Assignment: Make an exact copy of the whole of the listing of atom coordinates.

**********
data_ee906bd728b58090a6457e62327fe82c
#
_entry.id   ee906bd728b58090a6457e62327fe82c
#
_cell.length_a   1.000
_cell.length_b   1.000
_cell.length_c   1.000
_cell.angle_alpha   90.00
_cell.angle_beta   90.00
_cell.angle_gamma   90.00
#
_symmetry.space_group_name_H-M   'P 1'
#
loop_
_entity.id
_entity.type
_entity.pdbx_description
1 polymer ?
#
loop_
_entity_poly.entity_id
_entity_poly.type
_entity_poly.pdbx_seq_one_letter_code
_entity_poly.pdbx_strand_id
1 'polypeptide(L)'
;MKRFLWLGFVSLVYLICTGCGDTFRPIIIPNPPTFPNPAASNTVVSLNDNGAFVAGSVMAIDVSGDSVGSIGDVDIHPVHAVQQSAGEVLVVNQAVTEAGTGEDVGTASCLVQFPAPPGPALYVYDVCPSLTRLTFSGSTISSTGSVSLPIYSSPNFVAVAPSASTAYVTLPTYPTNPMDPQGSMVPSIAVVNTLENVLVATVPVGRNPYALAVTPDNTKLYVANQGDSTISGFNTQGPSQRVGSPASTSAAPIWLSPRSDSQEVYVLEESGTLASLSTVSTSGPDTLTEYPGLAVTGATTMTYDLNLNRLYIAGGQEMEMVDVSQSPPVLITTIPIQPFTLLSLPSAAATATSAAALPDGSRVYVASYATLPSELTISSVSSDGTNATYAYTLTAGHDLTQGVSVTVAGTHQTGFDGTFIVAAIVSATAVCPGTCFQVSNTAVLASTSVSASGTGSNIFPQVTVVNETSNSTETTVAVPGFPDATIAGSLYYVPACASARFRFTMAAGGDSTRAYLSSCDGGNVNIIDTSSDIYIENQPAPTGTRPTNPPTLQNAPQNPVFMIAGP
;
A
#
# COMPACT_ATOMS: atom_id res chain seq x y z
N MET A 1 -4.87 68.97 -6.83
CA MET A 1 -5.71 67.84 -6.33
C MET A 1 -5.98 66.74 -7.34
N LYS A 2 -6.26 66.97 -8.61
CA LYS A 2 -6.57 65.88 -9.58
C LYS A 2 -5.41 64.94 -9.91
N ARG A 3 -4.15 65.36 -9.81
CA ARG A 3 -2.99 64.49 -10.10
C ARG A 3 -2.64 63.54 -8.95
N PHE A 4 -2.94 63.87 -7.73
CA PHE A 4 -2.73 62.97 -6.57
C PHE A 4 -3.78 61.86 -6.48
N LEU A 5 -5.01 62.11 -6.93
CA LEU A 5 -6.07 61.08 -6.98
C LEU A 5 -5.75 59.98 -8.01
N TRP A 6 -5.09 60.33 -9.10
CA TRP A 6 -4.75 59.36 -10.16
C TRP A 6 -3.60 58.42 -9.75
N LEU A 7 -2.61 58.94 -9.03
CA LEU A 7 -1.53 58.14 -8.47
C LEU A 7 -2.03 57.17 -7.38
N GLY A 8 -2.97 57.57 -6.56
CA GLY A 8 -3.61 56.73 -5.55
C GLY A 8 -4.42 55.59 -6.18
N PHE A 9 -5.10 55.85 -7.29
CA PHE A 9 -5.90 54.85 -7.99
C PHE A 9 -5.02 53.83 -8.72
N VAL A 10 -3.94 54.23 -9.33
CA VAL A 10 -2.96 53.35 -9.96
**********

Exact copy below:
data_ee906bd728b58090a6457e62327fe82c
#
_entry.id   ee906bd728b58090a6457e62327fe82c
#
_cell.length_a   1.000
_cell.length_b   1.000
_cell.length_c   1.000
_cell.angle_alpha   90.00
_cell.angle_beta   90.00
_cell.angle_gamma   90.00
#
_symmetry.space_group_name_H-M   'P 1'
#
loop_
_entity.id
_entity.type
_entity.pdbx_description
1 polymer ?
#
loop_
_entity_poly.entity_id
_entity_poly.type
_entity_poly.pdbx_seq_one_letter_code
_entity_poly.pdbx_strand_id
1 'polypeptide(L)'
;MKRFLWLGFVSLVYLICTGCGDTFRPIIIPNPPTFPNPAASNTVVSLNDNGAFVAGSVMAIDVSGDSVGSIGDVDIHPVHAVQQSAGEVLVVNQAVTEAGTGEDVGTASCLVQFPAPPGPALYVYDVCPSLTRLTFSGSTISSTGSVSLPIYSSPNFVAVAPSASTAYVTLPTYPTNPMDPQGSMVPSIAVVNTLENVLVATVPVGRNPYALAVTPDNTKLYVANQGDSTISGFNTQGPSQRVGSPASTSAAPIWLSPRSDSQEVYVLEESGTLASLSTVSTSGPDTLTEYPGLAVTGATTMTYDLNLNRLYIAGGQEMEMVDVSQSPPVLITTIPIQPFTLLSLPSAAATATSAAALPDGSRVYVASYATLPSELTISSVSSDGTNATYAYTLTAGHDLTQGVSVTVAGTHQTGFDGTFIVAAIVSATAVCPGTCFQVSNTAVLASTSVSASGTGSNIFPQVTVVNETSNSTETTVAVPGFPDATIAGSLYYVPACASARFRFTMAAGGDSTRAYLSSCDGGNVNIIDTSSDIYIENQPAPTGTRPTNPPTLQNAPQNPVFMIAGP
;
A
#
# COMPACT_ATOMS: atom_id res chain seq x y z
N MET A 1 -4.87 68.97 -6.83
CA MET A 1 -5.71 67.84 -6.33
C MET A 1 -5.98 66.74 -7.34
N LYS A 2 -6.26 66.97 -8.61
CA LYS A 2 -6.57 65.88 -9.58
C LYS A 2 -5.41 64.94 -9.91
N ARG A 3 -4.15 65.36 -9.81
CA ARG A 3 -2.99 64.49 -10.10
C ARG A 3 -2.64 63.54 -8.95
N PHE A 4 -2.94 63.87 -7.73
CA PHE A 4 -2.73 62.97 -6.57
C PHE A 4 -3.78 61.86 -6.48
N LEU A 5 -5.01 62.11 -6.93
CA LEU A 5 -6.07 61.08 -6.98
C LEU A 5 -5.75 59.98 -8.01
N TRP A 6 -5.09 60.33 -9.10
CA TRP A 6 -4.75 59.36 -10.16
C TRP A 6 -3.60 58.42 -9.75
N LEU A 7 -2.61 58.94 -9.03
CA LEU A 7 -1.53 58.14 -8.47
C LEU A 7 -2.03 57.17 -7.38
N GLY A 8 -2.97 57.57 -6.56
CA GLY A 8 -3.61 56.73 -5.55
C GLY A 8 -4.42 55.59 -6.18
N PHE A 9 -5.10 55.85 -7.29
CA PHE A 9 -5.90 54.85 -7.99
C PHE A 9 -5.02 53.83 -8.72
N VAL A 10 -3.94 54.23 -9.33
CA VAL A 10 -2.96 53.35 -9.96